Thursday, 19 June 2008

Cholera in Dumfries Scotland

The first death from cholera in Dumfries occurred on the 15th of September. For the 1st of October the record showed fifty-six new cases and twenty-three deaths, while the next day it reached its culminating point, rising to fifty-five new cases and fifty-four deaths. Fatal cases continued to occur daily till the 30th October, which proved a blank day; and by the middle of November the disease had fairly disappeared. During its stay it desolated scores of homesteads, leaving many a sweet babe fatherless, and many a widow mourning, and sometimes sweeping whole families into eternity. As officially reported, 837 persons were attacked, of whom 421 died; but the number of coffins made, and the heavy sexton's bills, as based upon the burial-roll, went to show that the real deaths were greater in number and probably not fewer than 550. The sister burgh of Maxwelltown suffered about as much, population considered, the cases there having been 237, and the deaths 127. Beneath the turf, on which we now gaze, kept green even in winter by the rich soil below, at least 350 coffined bodies were laid, piled tier upon tier, with quicklime scattered between. The cavity was made eighteen feet deep, and extended as the demand for accommodation rapidly and fearfully increased, and the grave-diggers had to ply their implements in harmony, with the dismal Death chant; I gather them in; I gather them in!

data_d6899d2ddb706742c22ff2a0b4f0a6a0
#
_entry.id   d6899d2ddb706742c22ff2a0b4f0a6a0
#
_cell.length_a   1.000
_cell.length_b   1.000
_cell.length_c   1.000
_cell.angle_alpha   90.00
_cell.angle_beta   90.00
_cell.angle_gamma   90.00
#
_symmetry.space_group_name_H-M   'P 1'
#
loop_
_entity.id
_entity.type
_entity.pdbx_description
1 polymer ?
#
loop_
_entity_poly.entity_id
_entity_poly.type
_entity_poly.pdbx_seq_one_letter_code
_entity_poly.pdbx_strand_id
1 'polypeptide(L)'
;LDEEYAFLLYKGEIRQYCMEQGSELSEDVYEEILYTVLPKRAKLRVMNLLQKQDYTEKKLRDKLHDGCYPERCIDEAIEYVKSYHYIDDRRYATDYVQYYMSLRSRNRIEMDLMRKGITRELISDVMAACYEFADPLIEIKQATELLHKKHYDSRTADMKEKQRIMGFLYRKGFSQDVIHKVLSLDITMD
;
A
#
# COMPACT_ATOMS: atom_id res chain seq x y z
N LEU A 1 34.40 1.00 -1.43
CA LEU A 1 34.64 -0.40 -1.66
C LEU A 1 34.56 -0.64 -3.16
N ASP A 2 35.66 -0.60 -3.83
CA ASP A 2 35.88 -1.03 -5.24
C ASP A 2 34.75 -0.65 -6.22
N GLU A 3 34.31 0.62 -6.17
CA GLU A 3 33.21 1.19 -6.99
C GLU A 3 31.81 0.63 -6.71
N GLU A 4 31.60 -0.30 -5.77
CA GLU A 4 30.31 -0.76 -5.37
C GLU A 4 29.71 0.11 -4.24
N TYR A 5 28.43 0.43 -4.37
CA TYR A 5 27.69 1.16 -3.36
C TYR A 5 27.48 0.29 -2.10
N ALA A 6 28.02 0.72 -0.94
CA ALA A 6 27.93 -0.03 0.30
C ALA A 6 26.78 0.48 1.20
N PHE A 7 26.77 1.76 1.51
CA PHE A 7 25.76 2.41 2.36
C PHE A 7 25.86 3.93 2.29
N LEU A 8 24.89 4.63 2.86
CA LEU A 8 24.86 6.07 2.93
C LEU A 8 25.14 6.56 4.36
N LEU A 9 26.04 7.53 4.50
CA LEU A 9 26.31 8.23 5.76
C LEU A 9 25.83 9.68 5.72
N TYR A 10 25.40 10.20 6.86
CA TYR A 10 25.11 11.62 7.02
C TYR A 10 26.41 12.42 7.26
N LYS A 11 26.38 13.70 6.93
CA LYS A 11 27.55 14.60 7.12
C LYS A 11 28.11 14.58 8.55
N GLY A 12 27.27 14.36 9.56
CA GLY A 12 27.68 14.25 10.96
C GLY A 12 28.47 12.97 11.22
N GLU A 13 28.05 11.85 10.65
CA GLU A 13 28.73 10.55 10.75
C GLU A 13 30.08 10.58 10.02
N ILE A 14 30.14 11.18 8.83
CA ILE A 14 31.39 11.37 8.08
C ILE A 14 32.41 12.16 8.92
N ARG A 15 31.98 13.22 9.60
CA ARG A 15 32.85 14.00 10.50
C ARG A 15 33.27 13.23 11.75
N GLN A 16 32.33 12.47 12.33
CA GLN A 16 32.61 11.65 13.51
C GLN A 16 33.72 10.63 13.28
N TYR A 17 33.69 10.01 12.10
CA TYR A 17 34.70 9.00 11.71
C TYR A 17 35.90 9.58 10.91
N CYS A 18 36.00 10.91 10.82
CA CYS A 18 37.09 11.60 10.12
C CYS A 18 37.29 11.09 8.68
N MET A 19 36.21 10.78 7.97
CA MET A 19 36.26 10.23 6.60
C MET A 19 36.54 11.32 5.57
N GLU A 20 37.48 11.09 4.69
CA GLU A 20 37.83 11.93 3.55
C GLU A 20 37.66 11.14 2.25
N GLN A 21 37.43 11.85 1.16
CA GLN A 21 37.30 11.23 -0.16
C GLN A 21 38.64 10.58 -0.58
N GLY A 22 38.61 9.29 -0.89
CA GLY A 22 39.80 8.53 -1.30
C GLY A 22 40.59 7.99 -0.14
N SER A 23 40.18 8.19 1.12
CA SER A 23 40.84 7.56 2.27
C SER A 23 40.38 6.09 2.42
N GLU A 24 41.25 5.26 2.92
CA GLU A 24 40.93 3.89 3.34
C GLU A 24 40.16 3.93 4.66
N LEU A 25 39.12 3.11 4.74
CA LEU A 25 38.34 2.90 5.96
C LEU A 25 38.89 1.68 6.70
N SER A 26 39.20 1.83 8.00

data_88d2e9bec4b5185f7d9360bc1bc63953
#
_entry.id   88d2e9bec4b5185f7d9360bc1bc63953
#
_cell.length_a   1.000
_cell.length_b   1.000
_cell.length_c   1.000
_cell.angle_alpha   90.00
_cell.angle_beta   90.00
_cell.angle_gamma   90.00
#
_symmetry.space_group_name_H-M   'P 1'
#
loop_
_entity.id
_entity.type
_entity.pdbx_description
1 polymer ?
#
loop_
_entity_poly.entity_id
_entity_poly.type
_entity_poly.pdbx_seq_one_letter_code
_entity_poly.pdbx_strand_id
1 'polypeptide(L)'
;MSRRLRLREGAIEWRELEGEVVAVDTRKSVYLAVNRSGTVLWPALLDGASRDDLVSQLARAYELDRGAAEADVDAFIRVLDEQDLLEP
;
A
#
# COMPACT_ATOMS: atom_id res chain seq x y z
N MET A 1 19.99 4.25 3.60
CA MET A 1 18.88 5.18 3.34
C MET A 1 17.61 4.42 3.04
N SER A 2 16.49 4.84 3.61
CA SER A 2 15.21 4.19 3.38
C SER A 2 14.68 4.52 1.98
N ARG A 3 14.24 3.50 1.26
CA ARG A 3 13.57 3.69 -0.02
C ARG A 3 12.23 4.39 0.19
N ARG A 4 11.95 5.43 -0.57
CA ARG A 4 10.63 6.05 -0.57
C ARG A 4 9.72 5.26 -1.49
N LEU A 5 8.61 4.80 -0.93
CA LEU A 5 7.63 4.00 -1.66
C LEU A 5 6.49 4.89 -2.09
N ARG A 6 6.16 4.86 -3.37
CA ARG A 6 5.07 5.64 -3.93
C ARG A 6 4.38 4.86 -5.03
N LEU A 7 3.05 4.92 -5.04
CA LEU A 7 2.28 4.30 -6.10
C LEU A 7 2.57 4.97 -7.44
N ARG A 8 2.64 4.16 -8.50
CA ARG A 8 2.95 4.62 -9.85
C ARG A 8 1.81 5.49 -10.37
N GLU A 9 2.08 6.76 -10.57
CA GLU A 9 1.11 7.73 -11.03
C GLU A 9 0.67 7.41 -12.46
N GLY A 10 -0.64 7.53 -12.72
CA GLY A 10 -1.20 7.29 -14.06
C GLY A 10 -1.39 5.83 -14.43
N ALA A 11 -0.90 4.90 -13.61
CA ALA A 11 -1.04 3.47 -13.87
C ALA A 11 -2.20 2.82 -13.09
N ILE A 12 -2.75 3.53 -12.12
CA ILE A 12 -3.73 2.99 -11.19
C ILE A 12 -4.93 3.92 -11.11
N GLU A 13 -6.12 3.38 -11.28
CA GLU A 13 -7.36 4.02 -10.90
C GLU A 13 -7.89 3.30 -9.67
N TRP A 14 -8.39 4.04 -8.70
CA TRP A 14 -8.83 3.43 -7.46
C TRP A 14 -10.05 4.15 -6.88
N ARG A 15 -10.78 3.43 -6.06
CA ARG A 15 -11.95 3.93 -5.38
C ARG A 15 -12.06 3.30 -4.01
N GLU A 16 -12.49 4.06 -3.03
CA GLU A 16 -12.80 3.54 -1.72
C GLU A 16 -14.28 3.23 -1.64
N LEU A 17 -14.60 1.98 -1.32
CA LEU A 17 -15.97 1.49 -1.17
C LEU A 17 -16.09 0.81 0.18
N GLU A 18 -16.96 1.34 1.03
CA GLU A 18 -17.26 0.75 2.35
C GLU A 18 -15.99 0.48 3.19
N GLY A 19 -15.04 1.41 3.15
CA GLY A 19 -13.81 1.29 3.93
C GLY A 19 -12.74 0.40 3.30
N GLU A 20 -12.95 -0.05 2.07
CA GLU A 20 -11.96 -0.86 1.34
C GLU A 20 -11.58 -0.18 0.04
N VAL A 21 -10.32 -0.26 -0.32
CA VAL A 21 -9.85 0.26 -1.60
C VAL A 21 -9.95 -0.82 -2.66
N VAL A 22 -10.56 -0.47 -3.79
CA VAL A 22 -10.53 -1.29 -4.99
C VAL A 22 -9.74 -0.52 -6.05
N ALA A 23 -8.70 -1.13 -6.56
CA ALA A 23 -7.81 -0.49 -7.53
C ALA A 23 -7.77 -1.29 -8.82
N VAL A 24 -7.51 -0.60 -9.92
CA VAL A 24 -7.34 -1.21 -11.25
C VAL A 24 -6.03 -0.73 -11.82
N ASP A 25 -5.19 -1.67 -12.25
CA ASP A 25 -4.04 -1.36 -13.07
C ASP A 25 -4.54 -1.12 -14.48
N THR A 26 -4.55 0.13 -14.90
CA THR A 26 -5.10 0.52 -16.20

William McDowall, 1815-88

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